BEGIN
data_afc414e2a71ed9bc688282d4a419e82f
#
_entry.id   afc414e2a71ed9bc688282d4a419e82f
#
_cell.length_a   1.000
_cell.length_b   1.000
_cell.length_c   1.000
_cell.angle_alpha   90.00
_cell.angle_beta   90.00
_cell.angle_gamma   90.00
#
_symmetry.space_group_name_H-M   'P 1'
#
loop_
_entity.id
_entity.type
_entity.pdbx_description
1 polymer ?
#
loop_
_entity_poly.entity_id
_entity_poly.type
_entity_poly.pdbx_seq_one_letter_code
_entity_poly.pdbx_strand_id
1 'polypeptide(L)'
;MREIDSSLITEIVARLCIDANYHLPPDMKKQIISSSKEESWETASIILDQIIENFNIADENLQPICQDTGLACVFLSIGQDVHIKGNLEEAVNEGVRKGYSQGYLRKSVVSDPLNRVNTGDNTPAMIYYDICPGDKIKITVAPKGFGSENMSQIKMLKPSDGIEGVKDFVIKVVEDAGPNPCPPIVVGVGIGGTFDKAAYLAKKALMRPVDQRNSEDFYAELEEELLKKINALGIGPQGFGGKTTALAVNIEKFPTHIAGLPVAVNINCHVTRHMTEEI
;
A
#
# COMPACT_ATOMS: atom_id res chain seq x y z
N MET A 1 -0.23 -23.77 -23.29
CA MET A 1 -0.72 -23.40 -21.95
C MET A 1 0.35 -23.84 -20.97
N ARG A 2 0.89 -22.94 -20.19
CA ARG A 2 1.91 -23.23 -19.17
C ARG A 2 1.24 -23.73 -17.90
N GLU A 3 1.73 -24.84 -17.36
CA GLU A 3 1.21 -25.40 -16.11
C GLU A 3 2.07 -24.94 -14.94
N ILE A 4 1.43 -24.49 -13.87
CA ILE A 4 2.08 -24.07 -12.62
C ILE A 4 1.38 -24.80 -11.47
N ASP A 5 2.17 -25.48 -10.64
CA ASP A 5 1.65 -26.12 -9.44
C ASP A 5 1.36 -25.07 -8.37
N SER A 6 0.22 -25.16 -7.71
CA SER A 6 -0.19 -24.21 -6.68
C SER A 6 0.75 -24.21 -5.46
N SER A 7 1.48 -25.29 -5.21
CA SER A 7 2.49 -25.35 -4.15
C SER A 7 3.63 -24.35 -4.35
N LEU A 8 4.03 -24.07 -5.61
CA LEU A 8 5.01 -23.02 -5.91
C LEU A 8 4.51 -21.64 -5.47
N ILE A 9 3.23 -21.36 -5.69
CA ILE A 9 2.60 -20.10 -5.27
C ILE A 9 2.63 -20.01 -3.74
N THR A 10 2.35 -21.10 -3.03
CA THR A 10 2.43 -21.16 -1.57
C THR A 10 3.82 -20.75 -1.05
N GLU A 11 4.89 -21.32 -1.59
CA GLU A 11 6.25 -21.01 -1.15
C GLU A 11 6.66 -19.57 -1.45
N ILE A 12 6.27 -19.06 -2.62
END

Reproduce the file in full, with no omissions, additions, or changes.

data_afc414e2a71ed9bc688282d4a419e82f
#
_entry.id   afc414e2a71ed9bc688282d4a419e82f
#
_cell.length_a   1.000
_cell.length_b   1.000
_cell.length_c   1.000
_cell.angle_alpha   90.00
_cell.angle_beta   90.00
_cell.angle_gamma   90.00
#
_symmetry.space_group_name_H-M   'P 1'
#
loop_
_entity.id
_entity.type
_entity.pdbx_description
1 polymer ?
#
loop_
_entity_poly.entity_id
_entity_poly.type
_entity_poly.pdbx_seq_one_letter_code
_entity_poly.pdbx_strand_id
1 'polypeptide(L)'
;MREIDSSLITEIVARLCIDANYHLPPDMKKQIISSSKEESWETASIILDQIIENFNIADENLQPICQDTGLACVFLSIGQDVHIKGNLEEAVNEGVRKGYSQGYLRKSVVSDPLNRVNTGDNTPAMIYYDICPGDKIKITVAPKGFGSENMSQIKMLKPSDGIEGVKDFVIKVVEDAGPNPCPPIVVGVGIGGTFDKAAYLAKKALMRPVDQRNSEDFYAELEEELLKKINALGIGPQGFGGKTTALAVNIEKFPTHIAGLPVAVNINCHVTRHMTEEI
;
A
#
# COMPACT_ATOMS: atom_id res chain seq x y z
N MET A 1 -0.23 -23.77 -23.29
CA MET A 1 -0.72 -23.40 -21.95
C MET A 1 0.35 -23.84 -20.97
N ARG A 2 0.89 -22.94 -20.19
CA ARG A 2 1.91 -23.23 -19.17
C ARG A 2 1.24 -23.73 -17.90
N GLU A 3 1.73 -24.84 -17.36
CA GLU A 3 1.21 -25.40 -16.11
C GLU A 3 2.07 -24.94 -14.94
N ILE A 4 1.43 -24.49 -13.87
CA ILE A 4 2.08 -24.07 -12.62
C ILE A 4 1.38 -24.80 -11.47
N ASP A 5 2.17 -25.48 -10.64
CA ASP A 5 1.65 -26.12 -9.44
C ASP A 5 1.36 -25.07 -8.37
N SER A 6 0.22 -25.16 -7.71
CA SER A 6 -0.19 -24.21 -6.68
C SER A 6 0.75 -24.21 -5.46
N SER A 7 1.48 -25.29 -5.21
CA SER A 7 2.49 -25.35 -4.15
C SER A 7 3.63 -24.35 -4.35
N LEU A 8 4.03 -24.07 -5.61
CA LEU A 8 5.01 -23.02 -5.91
C LEU A 8 4.51 -21.64 -5.47
N ILE A 9 3.23 -21.36 -5.69
CA ILE A 9 2.60 -20.10 -5.27
C ILE A 9 2.63 -20.01 -3.74
N THR A 10 2.35 -21.10 -3.03
CA THR A 10 2.43 -21.16 -1.57
C THR A 10 3.82 -20.75 -1.05
N GLU A 11 4.89 -21.32 -1.59
CA GLU A 11 6.25 -21.01 -1.15
C GLU A 11 6.66 -19.57 -1.45
N ILE A 12 6.27 -19.06 -2.62